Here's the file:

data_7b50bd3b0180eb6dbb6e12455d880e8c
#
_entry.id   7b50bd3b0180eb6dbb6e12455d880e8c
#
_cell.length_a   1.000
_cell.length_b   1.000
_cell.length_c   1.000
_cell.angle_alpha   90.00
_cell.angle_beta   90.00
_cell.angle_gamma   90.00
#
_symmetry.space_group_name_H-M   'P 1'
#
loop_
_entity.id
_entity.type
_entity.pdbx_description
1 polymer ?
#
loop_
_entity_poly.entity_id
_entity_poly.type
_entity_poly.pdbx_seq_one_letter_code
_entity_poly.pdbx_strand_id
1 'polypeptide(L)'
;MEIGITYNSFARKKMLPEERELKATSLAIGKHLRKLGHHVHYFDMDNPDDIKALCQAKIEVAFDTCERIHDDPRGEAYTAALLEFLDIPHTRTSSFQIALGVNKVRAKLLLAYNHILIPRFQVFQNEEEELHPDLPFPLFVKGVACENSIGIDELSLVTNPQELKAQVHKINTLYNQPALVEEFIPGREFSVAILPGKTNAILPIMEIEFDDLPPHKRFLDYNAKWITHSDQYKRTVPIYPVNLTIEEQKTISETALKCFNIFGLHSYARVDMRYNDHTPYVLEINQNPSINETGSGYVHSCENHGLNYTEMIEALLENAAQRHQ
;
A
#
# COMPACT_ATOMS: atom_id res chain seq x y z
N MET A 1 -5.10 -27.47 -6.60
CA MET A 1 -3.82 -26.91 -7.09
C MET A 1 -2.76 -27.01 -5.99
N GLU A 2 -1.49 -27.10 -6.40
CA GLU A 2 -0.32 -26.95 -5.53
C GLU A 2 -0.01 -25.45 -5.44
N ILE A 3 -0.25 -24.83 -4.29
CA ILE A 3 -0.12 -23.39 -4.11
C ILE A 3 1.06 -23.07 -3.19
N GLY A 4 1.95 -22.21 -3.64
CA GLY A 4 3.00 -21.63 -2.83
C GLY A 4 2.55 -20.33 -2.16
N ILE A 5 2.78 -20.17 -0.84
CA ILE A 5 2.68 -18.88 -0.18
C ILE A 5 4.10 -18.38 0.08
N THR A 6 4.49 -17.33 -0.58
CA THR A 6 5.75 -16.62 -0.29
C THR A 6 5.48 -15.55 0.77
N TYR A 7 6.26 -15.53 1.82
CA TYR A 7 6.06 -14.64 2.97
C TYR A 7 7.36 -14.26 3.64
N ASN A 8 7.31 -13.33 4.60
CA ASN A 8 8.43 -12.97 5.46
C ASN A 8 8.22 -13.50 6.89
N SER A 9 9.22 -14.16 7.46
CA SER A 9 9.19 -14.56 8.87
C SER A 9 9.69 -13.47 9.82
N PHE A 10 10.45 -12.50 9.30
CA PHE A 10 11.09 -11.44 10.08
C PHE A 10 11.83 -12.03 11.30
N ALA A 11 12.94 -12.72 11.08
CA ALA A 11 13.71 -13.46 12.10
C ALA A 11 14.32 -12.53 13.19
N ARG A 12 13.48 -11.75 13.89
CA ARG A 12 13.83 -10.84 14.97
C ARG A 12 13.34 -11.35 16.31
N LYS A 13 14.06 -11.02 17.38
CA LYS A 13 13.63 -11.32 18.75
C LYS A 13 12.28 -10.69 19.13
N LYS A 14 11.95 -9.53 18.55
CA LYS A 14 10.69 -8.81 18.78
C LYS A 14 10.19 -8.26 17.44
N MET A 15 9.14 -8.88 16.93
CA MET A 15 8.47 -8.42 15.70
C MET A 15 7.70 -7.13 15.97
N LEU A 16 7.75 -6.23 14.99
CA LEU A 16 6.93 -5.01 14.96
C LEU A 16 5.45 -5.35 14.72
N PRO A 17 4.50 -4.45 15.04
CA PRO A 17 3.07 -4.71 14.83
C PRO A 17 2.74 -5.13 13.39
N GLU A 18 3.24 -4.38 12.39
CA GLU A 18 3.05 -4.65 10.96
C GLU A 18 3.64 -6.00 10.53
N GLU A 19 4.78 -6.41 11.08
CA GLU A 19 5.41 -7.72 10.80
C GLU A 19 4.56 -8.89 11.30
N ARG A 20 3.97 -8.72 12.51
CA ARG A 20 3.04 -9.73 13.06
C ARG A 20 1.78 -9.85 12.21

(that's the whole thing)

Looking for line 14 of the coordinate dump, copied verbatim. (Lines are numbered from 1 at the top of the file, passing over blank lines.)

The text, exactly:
loop_